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Chrysler New Yorker Convertible, Red, for sale in Warrensville Heights, Ohio, for $36,900.
A handsome, rare, easy-to-drive postwar convertible, this New Yorker is bargain-priced compared to its competition.
The New Yorker was Chrysler’s top-of-the-line in 1948, and formed the foundation for the stunning wood-bodied Town and Country. With straight-8 power, Fluid-Drive transmission, and handsome styling, it most certainly fit the role, and competed on equal footing with the Buick Roadmaster and even the Cadillac Series 62. New Yorker convertible coupes are almost as rare as the Full Classic Town and Country, with only 2,995 being built in 1948. Today they represent outstanding value, as Town and Country prices skyrocket into the six-figure range while the New Yorker remains a very affordable alternative that drives and handles just as well but without the maintenance that comes with the wooden body.
This particular 1948 New Yorker has been restored as needed over the course of its life but still retains a great deal of originality throughout. It also offers the highly desirable Highlander interior option, which is admittedly a love-it-or-hate-it proposition, but true Chrysler fans wouldn’t have it any other way. Fully functional, this one drives well and shows no immediate needs, although it is not a concours competitor. It is an affordable senior convertible that can be upgraded over time, adding significant value without the necessity of a full frame-off restoration.
Repainted some years ago, the car presents well in Royal Maroon. There is very little evidence of previous damage or rust repair, and the sheetmetal is straight throughout. The paint shines up reasonably well, and the car looks quite handsome even from 10 feet away. Up close, a few imperfections are visible, but to most observers this car remains an eye magnet with tons of upscale charm. The extremely long hood enhances the powerful proportions and adds to the feeling that this is a very expensive car, while the front fenders extending into the doors give it a very 1940s look. The “harmonica” front grille remains in excellent condition with almost no pitting or damage, the bumpers are excellent, and all the stainless trim is straight and bright. This is a handsome, imposing car.
You can count me among the people who love the Highlander interior. The bright blue and red tartan material in this car is a very close approximation of the original, and a careful examination by noted Town and Country expert Bob Porter indicates that the interior boasts a lot of originality. The carpets are almost definitely original, which suggests that this car has never been rusty or disassembled, although they are starting to show their age. Matching door panels are in excellent condition, and I do like the use of the tartan fabric on the top pads and bows, which ties the entire interior together nicely. The steering wheel is in excellent condition, and it appears that all the gauges are fully functional, although as is common in cars of this vintage, the clock and radio are not. The newer tan canvas power top folds as it should, and there are dual heaters under the dash for those cool summer nights. All the unique folding window cranks are in excellent shape with no damage or cracked inserts and even the shift knob is a correct clear acrylic piece. The trunk is upholstered in matching red carpet, and it appears that the cardboard bulkhead is original, more proof that this is a very solid car that has never had water intrusion issues.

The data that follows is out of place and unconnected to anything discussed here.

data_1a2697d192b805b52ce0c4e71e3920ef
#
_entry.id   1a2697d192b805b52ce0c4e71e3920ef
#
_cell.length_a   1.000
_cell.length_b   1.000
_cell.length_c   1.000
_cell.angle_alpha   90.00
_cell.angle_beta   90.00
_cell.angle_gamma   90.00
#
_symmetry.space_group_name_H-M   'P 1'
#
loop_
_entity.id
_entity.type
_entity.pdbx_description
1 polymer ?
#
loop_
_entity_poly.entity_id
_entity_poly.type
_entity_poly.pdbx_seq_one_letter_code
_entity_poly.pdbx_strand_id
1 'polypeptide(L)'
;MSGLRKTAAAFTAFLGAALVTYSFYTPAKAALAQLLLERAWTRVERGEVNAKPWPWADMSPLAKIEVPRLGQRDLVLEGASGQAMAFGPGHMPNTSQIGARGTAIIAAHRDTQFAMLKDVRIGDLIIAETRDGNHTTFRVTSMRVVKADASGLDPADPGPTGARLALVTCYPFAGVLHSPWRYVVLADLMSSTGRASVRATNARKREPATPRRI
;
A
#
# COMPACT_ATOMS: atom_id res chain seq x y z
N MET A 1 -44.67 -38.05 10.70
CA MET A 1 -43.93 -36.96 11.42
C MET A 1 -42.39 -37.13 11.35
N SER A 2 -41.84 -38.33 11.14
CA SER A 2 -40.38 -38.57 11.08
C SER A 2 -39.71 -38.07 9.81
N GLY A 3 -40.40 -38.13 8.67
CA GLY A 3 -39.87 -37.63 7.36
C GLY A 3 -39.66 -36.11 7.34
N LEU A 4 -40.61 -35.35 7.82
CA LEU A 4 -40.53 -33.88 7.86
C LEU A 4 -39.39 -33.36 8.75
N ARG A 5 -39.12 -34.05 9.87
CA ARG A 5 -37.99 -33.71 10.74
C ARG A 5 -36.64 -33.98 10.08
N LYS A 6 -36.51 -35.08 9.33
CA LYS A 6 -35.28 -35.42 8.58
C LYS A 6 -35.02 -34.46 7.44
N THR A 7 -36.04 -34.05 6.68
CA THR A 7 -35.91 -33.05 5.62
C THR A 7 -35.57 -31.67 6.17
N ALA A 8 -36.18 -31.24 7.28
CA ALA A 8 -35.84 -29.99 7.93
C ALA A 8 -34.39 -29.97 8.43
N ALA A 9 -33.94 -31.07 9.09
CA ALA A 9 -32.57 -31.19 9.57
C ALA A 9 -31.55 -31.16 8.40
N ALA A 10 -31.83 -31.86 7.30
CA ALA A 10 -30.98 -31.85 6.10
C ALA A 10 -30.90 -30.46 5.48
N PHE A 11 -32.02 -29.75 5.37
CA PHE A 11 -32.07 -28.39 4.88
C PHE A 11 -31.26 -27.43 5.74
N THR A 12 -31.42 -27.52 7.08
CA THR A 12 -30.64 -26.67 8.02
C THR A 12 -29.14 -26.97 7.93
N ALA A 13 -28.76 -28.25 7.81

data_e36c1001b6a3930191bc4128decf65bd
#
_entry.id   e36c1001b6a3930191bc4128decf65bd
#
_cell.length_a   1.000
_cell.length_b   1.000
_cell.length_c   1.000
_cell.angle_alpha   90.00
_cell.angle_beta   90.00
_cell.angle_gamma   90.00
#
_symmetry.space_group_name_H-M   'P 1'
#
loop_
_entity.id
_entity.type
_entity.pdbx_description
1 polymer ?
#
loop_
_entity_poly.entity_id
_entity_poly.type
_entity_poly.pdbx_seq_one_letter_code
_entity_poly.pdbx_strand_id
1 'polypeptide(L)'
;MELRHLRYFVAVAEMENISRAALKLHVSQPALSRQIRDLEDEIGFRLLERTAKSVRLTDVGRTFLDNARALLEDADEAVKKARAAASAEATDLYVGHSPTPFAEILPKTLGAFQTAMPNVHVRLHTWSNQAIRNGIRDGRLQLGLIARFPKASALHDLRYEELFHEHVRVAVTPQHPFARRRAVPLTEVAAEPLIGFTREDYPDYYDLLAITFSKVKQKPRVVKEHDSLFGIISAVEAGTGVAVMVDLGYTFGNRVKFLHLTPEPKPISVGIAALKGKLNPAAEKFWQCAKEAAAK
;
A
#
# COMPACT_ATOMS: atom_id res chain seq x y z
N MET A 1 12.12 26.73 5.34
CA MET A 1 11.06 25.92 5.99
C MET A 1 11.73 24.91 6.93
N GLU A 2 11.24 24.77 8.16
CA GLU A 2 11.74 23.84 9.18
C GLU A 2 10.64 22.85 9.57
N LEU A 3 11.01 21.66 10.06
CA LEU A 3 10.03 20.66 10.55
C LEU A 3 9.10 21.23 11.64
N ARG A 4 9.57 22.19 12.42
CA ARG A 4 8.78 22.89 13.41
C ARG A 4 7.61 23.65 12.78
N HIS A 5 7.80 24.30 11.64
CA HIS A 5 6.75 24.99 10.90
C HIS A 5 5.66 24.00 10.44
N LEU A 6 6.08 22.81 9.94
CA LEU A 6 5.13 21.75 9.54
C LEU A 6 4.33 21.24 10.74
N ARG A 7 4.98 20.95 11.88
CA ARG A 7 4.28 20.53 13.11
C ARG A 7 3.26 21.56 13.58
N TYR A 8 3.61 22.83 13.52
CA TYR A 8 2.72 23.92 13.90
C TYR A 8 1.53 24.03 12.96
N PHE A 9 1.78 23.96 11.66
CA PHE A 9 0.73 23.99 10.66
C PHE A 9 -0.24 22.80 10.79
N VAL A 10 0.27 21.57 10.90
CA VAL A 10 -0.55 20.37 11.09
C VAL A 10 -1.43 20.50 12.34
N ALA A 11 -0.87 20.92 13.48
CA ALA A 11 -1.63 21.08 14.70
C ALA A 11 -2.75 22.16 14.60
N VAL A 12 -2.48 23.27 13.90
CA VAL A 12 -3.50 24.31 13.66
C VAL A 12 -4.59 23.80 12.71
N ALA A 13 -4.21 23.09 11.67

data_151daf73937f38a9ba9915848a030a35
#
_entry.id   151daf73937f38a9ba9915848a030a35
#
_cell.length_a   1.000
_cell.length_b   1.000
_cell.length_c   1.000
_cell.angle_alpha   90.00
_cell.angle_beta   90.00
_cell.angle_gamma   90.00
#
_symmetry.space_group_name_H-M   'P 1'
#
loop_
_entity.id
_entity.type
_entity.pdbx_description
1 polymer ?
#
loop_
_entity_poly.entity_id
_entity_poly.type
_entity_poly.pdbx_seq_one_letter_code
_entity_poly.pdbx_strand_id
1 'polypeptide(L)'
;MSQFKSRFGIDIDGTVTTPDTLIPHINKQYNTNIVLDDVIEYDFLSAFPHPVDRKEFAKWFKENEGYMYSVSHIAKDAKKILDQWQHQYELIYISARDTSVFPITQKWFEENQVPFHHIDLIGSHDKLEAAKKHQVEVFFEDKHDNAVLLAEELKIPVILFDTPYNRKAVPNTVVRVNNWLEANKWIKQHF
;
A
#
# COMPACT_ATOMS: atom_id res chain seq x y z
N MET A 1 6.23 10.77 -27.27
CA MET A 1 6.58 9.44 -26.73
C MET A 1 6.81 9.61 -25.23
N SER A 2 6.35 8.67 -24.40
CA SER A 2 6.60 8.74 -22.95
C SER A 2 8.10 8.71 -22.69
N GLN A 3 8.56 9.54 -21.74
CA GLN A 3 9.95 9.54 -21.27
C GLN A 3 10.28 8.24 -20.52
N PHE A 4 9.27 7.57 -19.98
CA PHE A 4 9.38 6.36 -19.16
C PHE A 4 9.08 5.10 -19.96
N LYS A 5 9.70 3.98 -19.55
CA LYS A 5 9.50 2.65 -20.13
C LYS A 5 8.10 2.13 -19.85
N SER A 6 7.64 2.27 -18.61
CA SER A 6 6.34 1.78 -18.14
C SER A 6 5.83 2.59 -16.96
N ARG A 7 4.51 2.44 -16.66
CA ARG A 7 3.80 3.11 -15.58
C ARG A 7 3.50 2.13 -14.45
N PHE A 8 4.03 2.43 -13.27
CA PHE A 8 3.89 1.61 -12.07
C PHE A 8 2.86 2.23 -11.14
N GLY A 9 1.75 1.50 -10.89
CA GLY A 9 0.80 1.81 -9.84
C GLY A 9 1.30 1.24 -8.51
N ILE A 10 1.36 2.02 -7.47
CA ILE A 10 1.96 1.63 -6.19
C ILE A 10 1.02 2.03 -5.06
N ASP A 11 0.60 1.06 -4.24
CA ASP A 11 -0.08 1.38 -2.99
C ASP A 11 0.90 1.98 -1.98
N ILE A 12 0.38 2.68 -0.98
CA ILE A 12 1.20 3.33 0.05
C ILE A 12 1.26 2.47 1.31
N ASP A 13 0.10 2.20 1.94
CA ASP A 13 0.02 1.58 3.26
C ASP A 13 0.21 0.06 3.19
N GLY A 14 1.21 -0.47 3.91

The smooth running 323 cubic inch straight-eight under the hood appears to be original to the car. It runs well, with no smoking or noise, and shows evidence of regular and conscientious maintenance. Finished in Chrysler Silver, it isn’t detailed for show, but all the correct components are still there including the carburetor, air cleaner, generator, and oil filter. It starts quickly and easily without the need for an auxiliary electric fuel pump, and once it’s warmed up it drives very well. Smooth torque and a nice eight cylinder exhaust note make it a pleasure to drive, and it will happily cruise all day at 65 MPH thanks to the tall 3.54 gears out back. Braking is firm, the steering is accurate for a vehicle of this vintage, and it rides extremely well befitting a full-sized luxury car. Painted steel wheels wear original hubcaps and L78-15 Delta wide whites with a lot of life left in them.
The Fluid-Drive system uses a fluid coupling in place of the flywheel, and there are four gears in the transmission, though they’re split into high range and low range. The clutch pedal is only necessary for engaging the transmission, whether forward or reverse, but in normal driving it is not required even at a full stop. Most of the time, you’ll use high range, which is where third gear would be on a standard “three-on-the-tree” setup. The New Yorker gathers speed easily, even in high range, and shifts between gears when you lift off the throttle. It may appear complicated on the page, but in application it’s easy to get the hang of the system, and the past six decades have proven that Fluid-Drive is one of the most durable and reliable semi-automatic systems of the era.
This is a solid, presentable car that could be easily upgraded over time without having to take it off the road, and the only thing keeping it from the roster of CCCA-approved Full Classics is a wooden body. With reliable mechanicals and plentiful parts supplies, it presents the opportunity to own a handsome, rare, easy-to-drive postwar convertible. This New Yorker is a steal compared to its GM competition and is an excellent choice for the hobbyist who is looking forward to driving a car rather than spending time with it parked on a show field.
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Engine:323 cubic inch straight-8
Location:Warrensville Heights, Ohio